The objectives of this study were to provide population-based incidence estimate of abusive head trauma (AHT) in children aged 0 to 5 years from inpatient and emergency department (ED) and identify risk characteristics for recognizing high-risk children to improve public health surveillance.Methods
This was a retrospective cohort study based on children’s first encounter in ED or hospital admission with a diagnosis of head trauma (HT), 2000–2010. The relationship between clinical markers and AHT was examined controlling for covariables in the model using Cox hazards regression. Kaplan-Meier incidence probability was plotted, and the number of weeks elapsing from date of birth to the first encounter with HT established the survival time (T).Results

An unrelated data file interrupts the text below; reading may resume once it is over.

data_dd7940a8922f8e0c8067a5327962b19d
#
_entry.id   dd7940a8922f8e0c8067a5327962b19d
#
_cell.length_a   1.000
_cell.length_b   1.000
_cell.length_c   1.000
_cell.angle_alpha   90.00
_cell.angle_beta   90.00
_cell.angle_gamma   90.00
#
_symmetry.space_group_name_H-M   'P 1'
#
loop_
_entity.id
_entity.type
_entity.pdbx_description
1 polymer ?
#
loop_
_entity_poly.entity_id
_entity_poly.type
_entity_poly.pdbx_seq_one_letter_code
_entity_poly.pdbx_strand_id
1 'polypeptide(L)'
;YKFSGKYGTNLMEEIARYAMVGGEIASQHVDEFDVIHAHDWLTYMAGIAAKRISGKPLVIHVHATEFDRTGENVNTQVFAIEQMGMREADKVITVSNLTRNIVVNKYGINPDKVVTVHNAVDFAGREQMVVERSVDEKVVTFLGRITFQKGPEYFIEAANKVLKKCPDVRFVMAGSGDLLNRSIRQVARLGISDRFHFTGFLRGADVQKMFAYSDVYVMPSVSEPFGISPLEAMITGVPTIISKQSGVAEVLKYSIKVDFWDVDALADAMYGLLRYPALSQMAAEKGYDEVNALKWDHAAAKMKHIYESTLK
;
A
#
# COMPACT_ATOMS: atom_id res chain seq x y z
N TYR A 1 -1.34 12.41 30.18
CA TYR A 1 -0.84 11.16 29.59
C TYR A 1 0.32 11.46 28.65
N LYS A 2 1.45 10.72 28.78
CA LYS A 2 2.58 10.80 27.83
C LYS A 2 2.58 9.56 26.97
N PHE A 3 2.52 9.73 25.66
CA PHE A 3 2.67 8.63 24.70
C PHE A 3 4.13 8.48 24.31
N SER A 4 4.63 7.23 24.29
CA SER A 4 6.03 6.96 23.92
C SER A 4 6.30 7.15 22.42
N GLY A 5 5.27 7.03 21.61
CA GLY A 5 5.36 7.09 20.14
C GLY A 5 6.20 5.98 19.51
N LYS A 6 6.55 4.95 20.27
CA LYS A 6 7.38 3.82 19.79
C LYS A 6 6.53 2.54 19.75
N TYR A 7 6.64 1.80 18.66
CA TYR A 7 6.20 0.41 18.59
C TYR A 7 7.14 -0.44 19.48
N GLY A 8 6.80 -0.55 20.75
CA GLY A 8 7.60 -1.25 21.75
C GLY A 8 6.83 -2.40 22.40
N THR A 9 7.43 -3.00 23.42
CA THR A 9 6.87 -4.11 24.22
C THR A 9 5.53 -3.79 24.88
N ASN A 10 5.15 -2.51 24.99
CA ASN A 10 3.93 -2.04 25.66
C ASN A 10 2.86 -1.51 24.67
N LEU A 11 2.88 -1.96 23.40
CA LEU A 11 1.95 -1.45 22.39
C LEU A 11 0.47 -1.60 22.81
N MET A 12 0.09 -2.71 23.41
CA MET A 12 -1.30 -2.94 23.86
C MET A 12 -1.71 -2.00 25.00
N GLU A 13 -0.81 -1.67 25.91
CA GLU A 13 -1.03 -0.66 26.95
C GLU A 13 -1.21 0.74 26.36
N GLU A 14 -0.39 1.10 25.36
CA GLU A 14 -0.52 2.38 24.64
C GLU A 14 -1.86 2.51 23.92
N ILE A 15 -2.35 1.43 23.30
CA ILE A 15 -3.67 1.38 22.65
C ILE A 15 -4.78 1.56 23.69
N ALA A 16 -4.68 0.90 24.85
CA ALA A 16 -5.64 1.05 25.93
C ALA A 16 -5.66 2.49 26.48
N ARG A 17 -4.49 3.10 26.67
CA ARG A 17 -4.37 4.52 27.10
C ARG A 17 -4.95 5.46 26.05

Twenty-six thousand six hundred eighty-one children had HT, 502 (1.8%) resulted from abuse; 42.4% was captured from ED. Incidence varied from 28.9 (95% confidence interval [CI], 27.9–37.4) in infants to 4.1 (95% CI, 2.4–5.7) in 5-year-olds per 100,000 per year. Adjusted hazard ratio was 20.3 (95% CI, 10.9–38.0) for intracranial bleeding and 11.4 (95% CI, 8.57–15.21) for retinal hemorrhage.Conclusions
Incidence estimates of AHT are incomplete without including ED. Intracranial bleeding is a cardinal feature of AHT to be considered in case ascertainment to improve public health surveillance.